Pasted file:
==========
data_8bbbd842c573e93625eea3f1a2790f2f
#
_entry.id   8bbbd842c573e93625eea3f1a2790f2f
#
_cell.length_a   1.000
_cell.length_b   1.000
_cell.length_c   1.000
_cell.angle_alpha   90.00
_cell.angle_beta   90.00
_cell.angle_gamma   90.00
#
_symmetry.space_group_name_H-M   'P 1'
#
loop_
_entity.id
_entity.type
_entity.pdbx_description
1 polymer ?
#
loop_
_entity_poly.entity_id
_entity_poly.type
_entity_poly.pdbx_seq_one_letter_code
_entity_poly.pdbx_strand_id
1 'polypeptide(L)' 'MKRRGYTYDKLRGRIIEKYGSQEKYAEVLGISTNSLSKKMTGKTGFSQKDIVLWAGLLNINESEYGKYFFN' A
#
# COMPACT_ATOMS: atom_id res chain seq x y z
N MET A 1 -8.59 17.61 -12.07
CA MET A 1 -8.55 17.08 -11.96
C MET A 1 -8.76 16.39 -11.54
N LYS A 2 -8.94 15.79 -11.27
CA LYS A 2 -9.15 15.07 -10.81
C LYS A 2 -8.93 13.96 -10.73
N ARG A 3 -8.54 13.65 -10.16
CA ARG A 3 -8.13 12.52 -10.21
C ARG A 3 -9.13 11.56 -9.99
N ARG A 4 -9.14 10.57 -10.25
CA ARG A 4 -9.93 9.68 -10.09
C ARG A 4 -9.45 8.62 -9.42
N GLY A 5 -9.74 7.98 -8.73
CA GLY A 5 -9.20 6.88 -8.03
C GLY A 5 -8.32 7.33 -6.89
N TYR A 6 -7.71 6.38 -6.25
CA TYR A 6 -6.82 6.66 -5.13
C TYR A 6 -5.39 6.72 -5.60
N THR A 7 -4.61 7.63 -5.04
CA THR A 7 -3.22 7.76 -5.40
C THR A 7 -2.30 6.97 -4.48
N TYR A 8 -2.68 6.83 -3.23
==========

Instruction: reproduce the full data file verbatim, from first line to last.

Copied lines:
data_8bbbd842c573e93625eea3f1a2790f2f
#
_entry.id   8bbbd842c573e93625eea3f1a2790f2f
#
_cell.length_a   1.000
_cell.length_b   1.000
_cell.length_c   1.000
_cell.angle_alpha   90.00
_cell.angle_beta   90.00
_cell.angle_gamma   90.00
#
_symmetry.space_group_name_H-M   'P 1'
#
loop_
_entity.id
_entity.type
_entity.pdbx_description
1 polymer ?
#
loop_
_entity_poly.entity_id
_entity_poly.type
_entity_poly.pdbx_seq_one_letter_code
_entity_poly.pdbx_strand_id
1 'polypeptide(L)' 'MKRRGYTYDKLRGRIIEKYGSQEKYAEVLGISTNSLSKKMTGKTGFSQKDIVLWAGLLNINESEYGKYFFN' A
#
# COMPACT_ATOMS: atom_id res chain seq x y z
N MET A 1 -8.59 17.61 -12.07
CA MET A 1 -8.55 17.08 -11.96
C MET A 1 -8.76 16.39 -11.54
N LYS A 2 -8.94 15.79 -11.27
CA LYS A 2 -9.15 15.07 -10.81
C LYS A 2 -8.93 13.96 -10.73
N ARG A 3 -8.54 13.65 -10.16
CA ARG A 3 -8.13 12.52 -10.21
C ARG A 3 -9.13 11.56 -9.99
N ARG A 4 -9.14 10.57 -10.25
CA ARG A 4 -9.93 9.68 -10.09
C ARG A 4 -9.45 8.62 -9.42
N GLY A 5 -9.74 7.98 -8.73
CA GLY A 5 -9.20 6.88 -8.03
C GLY A 5 -8.32 7.33 -6.89
N TYR A 6 -7.71 6.38 -6.25
CA TYR A 6 -6.82 6.66 -5.13
C TYR A 6 -5.39 6.72 -5.60
N THR A 7 -4.61 7.63 -5.04
CA THR A 7 -3.22 7.76 -5.40
C THR A 7 -2.30 6.97 -4.48
N TYR A 8 -2.68 6.83 -3.23